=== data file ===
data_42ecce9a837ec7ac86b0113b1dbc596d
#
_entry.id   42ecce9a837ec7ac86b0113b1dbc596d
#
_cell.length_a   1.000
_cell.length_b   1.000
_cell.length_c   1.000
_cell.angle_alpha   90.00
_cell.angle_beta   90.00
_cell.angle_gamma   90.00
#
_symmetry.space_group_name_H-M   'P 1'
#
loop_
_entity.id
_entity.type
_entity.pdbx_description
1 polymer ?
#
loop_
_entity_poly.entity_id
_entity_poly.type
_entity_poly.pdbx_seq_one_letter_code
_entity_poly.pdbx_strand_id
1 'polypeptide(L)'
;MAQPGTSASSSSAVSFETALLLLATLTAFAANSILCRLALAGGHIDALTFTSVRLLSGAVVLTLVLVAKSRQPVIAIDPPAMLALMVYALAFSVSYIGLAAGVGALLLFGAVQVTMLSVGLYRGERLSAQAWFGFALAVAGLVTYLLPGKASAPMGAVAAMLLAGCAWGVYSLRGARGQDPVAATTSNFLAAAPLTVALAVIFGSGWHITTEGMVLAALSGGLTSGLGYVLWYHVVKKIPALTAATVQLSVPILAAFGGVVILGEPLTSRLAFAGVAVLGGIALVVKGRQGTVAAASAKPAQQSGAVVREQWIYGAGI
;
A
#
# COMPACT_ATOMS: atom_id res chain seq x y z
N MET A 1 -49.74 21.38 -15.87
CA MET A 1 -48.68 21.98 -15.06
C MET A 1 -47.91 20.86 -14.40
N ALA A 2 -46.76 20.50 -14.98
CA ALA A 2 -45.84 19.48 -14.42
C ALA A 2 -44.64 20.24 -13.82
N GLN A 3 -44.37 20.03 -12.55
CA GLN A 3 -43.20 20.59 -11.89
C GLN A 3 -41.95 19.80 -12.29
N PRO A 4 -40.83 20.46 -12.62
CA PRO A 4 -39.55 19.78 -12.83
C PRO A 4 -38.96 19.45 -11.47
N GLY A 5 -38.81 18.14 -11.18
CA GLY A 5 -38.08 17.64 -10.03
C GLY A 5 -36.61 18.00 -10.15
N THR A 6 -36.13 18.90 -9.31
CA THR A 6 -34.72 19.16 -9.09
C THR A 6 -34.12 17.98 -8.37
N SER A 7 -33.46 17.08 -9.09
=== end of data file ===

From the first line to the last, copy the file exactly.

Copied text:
data_42ecce9a837ec7ac86b0113b1dbc596d
#
_entry.id   42ecce9a837ec7ac86b0113b1dbc596d
#
_cell.length_a   1.000
_cell.length_b   1.000
_cell.length_c   1.000
_cell.angle_alpha   90.00
_cell.angle_beta   90.00
_cell.angle_gamma   90.00
#
_symmetry.space_group_name_H-M   'P 1'
#
loop_
_entity.id
_entity.type
_entity.pdbx_description
1 polymer ?
#
loop_
_entity_poly.entity_id
_entity_poly.type
_entity_poly.pdbx_seq_one_letter_code
_entity_poly.pdbx_strand_id
1 'polypeptide(L)'
;MAQPGTSASSSSAVSFETALLLLATLTAFAANSILCRLALAGGHIDALTFTSVRLLSGAVVLTLVLVAKSRQPVIAIDPPAMLALMVYALAFSVSYIGLAAGVGALLLFGAVQVTMLSVGLYRGERLSAQAWFGFALAVAGLVTYLLPGKASAPMGAVAAMLLAGCAWGVYSLRGARGQDPVAATTSNFLAAAPLTVALAVIFGSGWHITTEGMVLAALSGGLTSGLGYVLWYHVVKKIPALTAATVQLSVPILAAFGGVVILGEPLTSRLAFAGVAVLGGIALVVKGRQGTVAAASAKPAQQSGAVVREQWIYGAGI
;
A
#
# COMPACT_ATOMS: atom_id res chain seq x y z
N MET A 1 -49.74 21.38 -15.87
CA MET A 1 -48.68 21.98 -15.06
C MET A 1 -47.91 20.86 -14.40
N ALA A 2 -46.76 20.50 -14.98
CA ALA A 2 -45.84 19.48 -14.42
C ALA A 2 -44.64 20.24 -13.82
N GLN A 3 -44.37 20.03 -12.55
CA GLN A 3 -43.20 20.59 -11.89
C GLN A 3 -41.95 19.80 -12.29
N PRO A 4 -40.83 20.46 -12.62
CA PRO A 4 -39.55 19.78 -12.83
C PRO A 4 -38.96 19.45 -11.47
N GLY A 5 -38.81 18.14 -11.18
CA GLY A 5 -38.08 17.64 -10.03
C GLY A 5 -36.61 18.00 -10.15
N THR A 6 -36.13 18.90 -9.31
CA THR A 6 -34.72 19.16 -9.09
C THR A 6 -34.12 17.98 -8.37
N SER A 7 -33.46 17.08 -9.09